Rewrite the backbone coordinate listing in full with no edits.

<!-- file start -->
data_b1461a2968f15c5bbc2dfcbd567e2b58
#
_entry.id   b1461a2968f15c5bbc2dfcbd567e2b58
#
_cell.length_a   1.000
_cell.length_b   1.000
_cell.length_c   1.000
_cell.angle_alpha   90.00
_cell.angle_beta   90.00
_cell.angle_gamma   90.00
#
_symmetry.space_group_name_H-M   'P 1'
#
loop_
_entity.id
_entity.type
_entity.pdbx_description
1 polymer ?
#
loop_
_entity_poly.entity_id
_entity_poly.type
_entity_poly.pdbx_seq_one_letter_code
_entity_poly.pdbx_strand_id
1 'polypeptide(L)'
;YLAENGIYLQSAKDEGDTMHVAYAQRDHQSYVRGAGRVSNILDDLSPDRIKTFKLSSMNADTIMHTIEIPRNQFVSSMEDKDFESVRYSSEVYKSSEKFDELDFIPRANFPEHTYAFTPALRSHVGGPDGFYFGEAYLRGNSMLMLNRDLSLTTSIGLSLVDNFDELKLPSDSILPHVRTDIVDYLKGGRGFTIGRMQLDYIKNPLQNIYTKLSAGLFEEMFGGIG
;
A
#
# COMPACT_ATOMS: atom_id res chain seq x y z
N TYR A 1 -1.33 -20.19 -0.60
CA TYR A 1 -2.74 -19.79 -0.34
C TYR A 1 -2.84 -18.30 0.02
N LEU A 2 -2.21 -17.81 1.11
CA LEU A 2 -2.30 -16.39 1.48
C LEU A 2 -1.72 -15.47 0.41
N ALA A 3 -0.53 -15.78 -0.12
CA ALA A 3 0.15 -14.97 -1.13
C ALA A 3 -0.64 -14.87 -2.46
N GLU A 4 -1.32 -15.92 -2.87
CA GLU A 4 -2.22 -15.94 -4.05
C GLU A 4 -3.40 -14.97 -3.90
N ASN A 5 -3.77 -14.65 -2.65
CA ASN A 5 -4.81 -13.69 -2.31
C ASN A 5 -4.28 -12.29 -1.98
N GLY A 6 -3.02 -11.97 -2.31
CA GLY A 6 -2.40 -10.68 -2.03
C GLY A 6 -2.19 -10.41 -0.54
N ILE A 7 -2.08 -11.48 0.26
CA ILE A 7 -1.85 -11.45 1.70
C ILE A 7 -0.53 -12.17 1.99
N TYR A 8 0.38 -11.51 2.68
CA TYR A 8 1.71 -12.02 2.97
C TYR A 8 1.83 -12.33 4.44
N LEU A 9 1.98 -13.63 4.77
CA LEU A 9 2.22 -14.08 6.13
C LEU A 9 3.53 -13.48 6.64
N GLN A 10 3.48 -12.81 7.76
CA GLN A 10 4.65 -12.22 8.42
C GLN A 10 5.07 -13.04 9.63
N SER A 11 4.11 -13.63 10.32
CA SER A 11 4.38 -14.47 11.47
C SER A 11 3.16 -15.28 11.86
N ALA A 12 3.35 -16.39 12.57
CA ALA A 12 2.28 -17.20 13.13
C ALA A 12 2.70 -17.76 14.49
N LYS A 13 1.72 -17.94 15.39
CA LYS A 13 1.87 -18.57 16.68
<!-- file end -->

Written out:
data_b1461a2968f15c5bbc2dfcbd567e2b58
#
_entry.id   b1461a2968f15c5bbc2dfcbd567e2b58
#
_cell.length_a   1.000
_cell.length_b   1.000
_cell.length_c   1.000
_cell.angle_alpha   90.00
_cell.angle_beta   90.00
_cell.angle_gamma   90.00
#
_symmetry.space_group_name_H-M   'P 1'
#
loop_
_entity.id
_entity.type
_entity.pdbx_description
1 polymer ?
#
loop_
_entity_poly.entity_id
_entity_poly.type
_entity_poly.pdbx_seq_one_letter_code
_entity_poly.pdbx_strand_id
1 'polypeptide(L)'
;YLAENGIYLQSAKDEGDTMHVAYAQRDHQSYVRGAGRVSNILDDLSPDRIKTFKLSSMNADTIMHTIEIPRNQFVSSMEDKDFESVRYSSEVYKSSEKFDELDFIPRANFPEHTYAFTPALRSHVGGPDGFYFGEAYLRGNSMLMLNRDLSLTTSIGLSLVDNFDELKLPSDSILPHVRTDIVDYLKGGRGFTIGRMQLDYIKNPLQNIYTKLSAGLFEEMFGGIG
;
A
#
# COMPACT_ATOMS: atom_id res chain seq x y z
N TYR A 1 -1.33 -20.19 -0.60
CA TYR A 1 -2.74 -19.79 -0.34
C TYR A 1 -2.84 -18.30 0.02
N LEU A 2 -2.21 -17.81 1.11
CA LEU A 2 -2.30 -16.39 1.48
C LEU A 2 -1.72 -15.47 0.41
N ALA A 3 -0.53 -15.78 -0.12
CA ALA A 3 0.15 -14.97 -1.13
C ALA A 3 -0.64 -14.87 -2.46
N GLU A 4 -1.32 -15.92 -2.87
CA GLU A 4 -2.22 -15.94 -4.05
C GLU A 4 -3.40 -14.97 -3.90
N ASN A 5 -3.77 -14.65 -2.65
CA ASN A 5 -4.81 -13.69 -2.31
C ASN A 5 -4.28 -12.29 -1.98
N GLY A 6 -3.02 -11.97 -2.31
CA GLY A 6 -2.40 -10.68 -2.03
C GLY A 6 -2.19 -10.41 -0.54
N ILE A 7 -2.08 -11.48 0.26
CA ILE A 7 -1.85 -11.45 1.70
C ILE A 7 -0.53 -12.17 1.99
N TYR A 8 0.38 -11.51 2.68
CA TYR A 8 1.71 -12.02 2.97
C TYR A 8 1.83 -12.33 4.44
N LEU A 9 1.98 -13.63 4.77
CA LEU A 9 2.22 -14.08 6.13
C LEU A 9 3.53 -13.48 6.64
N GLN A 10 3.48 -12.81 7.76
CA GLN A 10 4.65 -12.22 8.42
C GLN A 10 5.07 -13.04 9.63
N SER A 11 4.11 -13.63 10.32
CA SER A 11 4.38 -14.47 11.47
C SER A 11 3.16 -15.28 11.86
N ALA A 12 3.35 -16.39 12.57
CA ALA A 12 2.28 -17.20 13.13
C ALA A 12 2.70 -17.76 14.49
N LYS A 13 1.72 -17.94 15.39
CA LYS A 13 1.87 -18.57 16.68